Keyboard warriors


I have been struggling with social media for years promising myself to quit under the next and next algorithm change towards 100 % commercialization and sale of private life content. The last month showed the better face of social media as a logistic tool. A tool that is the first response instinct replaced the state red tape burdened structures. Thousands of fixers started groups like Help for Ukraine or Transport from the Border and combed the forums daily looking for matches. They keep the market of needs and help offers in balance. Mother with a child, driver, number of seats,  translator, Polish SIM card, apartment, humanitarian aid,  clothing, and work became the magic spell words for people making the matches. Yes, you can help very effectively from behind your computer screen and every next match meant a Ukrainian mother with a child having a place to stay overnight or over a month. It became an addictive game on the screen but with real-life results.   It sometimes meant as little as a driver who spend 12 hours from the Korczowa PL-UA border to Berlin returning the next day to hand a birthday gift to 9 years old Alisa from Kharkiv. Alisa was his passenger the day and night before.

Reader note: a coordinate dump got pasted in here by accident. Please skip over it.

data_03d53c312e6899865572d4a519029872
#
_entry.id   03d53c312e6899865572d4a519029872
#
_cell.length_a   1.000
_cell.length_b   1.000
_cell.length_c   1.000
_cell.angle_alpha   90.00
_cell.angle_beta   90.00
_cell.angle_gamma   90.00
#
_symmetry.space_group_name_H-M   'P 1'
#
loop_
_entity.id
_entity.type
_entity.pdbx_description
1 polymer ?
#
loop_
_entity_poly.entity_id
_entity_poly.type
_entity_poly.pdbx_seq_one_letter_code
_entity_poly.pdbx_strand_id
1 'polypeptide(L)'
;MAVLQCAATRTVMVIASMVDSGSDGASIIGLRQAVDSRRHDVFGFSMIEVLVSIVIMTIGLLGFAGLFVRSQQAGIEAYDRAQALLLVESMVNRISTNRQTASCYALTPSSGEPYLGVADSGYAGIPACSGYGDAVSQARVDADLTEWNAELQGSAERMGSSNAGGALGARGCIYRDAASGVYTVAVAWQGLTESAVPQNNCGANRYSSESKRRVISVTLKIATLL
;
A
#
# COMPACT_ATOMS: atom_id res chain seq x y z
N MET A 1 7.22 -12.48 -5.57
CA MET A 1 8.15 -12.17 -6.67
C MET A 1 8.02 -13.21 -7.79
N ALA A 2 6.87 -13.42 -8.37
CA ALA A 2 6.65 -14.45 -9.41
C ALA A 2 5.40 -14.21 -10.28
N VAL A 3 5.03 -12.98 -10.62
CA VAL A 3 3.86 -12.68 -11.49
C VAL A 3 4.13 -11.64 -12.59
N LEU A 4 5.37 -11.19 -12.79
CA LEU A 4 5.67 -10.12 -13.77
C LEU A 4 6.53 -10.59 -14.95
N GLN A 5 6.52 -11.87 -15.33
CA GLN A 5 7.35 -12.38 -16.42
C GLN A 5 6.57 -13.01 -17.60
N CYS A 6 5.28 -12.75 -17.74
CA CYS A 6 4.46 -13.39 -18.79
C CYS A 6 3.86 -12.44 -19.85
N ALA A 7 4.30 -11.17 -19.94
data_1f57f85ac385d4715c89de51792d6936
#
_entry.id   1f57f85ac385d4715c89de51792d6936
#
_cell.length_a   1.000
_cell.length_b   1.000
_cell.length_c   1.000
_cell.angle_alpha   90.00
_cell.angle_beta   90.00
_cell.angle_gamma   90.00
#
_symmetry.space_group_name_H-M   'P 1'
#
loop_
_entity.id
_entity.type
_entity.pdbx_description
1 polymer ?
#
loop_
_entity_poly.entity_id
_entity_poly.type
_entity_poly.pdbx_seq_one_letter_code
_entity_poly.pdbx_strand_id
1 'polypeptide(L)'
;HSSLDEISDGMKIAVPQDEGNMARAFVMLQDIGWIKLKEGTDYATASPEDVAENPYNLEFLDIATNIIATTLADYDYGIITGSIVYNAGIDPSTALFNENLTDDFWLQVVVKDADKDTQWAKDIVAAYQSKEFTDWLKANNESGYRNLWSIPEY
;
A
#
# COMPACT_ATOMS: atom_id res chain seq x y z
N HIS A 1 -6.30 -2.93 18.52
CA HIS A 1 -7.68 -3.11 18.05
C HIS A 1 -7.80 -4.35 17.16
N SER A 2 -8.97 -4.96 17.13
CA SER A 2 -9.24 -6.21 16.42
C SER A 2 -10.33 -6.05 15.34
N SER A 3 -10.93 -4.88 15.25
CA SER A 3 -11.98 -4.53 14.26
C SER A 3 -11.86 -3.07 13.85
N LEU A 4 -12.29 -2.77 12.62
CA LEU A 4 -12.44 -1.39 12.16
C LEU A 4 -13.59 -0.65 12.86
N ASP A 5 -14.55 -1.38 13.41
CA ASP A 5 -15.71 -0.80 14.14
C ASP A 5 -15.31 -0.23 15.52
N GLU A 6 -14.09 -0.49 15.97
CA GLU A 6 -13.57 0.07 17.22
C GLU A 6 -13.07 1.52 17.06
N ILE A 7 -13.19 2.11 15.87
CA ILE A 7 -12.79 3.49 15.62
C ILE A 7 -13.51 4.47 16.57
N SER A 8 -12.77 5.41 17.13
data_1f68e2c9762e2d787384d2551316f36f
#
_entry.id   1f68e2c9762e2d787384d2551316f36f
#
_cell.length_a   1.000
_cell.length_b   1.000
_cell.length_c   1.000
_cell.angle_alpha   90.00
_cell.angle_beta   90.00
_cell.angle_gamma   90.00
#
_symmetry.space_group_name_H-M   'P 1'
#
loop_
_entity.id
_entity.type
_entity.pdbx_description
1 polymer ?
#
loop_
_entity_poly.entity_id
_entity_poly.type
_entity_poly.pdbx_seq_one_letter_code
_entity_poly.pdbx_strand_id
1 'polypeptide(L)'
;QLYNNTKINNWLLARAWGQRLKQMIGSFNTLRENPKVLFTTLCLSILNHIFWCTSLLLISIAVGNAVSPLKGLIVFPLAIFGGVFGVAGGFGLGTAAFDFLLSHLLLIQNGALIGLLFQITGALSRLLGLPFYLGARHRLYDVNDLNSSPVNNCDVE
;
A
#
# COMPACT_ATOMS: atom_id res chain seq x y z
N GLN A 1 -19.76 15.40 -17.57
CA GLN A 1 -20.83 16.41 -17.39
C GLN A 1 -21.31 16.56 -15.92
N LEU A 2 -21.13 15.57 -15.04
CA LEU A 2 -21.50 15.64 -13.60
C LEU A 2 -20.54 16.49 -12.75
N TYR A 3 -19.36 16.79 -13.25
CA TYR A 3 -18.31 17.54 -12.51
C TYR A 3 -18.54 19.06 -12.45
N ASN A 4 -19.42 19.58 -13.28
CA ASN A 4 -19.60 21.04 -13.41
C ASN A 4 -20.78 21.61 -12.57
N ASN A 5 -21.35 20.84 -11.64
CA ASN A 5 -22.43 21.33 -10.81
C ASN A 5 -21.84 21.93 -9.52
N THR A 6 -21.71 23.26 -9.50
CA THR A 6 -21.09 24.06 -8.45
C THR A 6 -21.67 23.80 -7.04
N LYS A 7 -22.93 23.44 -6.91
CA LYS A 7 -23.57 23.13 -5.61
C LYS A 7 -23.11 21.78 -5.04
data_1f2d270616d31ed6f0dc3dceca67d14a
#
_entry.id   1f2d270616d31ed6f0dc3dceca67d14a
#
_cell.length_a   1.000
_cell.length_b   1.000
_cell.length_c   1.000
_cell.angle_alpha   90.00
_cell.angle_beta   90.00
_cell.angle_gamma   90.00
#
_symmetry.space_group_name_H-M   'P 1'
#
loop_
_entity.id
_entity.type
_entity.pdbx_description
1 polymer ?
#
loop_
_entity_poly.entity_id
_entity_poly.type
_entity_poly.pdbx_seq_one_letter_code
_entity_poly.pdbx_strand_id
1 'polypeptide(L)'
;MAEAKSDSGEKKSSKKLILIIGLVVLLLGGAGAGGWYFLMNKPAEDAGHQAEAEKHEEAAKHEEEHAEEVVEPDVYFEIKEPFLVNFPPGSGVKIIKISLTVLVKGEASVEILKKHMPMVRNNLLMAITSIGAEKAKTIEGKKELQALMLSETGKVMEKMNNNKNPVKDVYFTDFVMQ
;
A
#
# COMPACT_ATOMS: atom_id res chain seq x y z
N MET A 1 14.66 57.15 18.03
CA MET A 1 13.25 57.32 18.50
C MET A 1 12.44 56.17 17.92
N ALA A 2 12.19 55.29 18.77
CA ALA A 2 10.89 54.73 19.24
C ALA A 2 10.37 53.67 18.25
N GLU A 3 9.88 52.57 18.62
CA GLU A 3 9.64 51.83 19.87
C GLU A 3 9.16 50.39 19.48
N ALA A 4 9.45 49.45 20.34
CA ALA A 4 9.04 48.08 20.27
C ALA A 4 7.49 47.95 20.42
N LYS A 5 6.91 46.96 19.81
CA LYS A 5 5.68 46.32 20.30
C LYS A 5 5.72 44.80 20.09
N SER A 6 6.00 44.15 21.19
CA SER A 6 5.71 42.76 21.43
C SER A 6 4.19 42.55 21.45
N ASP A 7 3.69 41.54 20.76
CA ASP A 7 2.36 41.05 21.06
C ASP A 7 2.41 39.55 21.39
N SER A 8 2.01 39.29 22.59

At times it meant as much as Viber, FB, What’ Up and Messenger coordinated travel for Lydia and Igor from Russian shelled Saltievka district of Kharkiv into a warm Polish home in  Zelkow. The same social media channels with fixers were used two weeks later to take them from Zelkow to Lisboa. I would never expect that one can use social media to make people cross the formal borders with just Ukrainian certificates of birth. The Portuguese Embassy in Warsaw was responsive through Viber and produced travel papers instantly as the Portuguese charity chain run by Diogo Monteiro from Warsaw covered the costs and logistics of the flight.


Nina and Lydia with their families landed in Greece and Portugal last Tuesday and I have made a promise to bring them back into free Ukraine once they and their country are ready to meet again.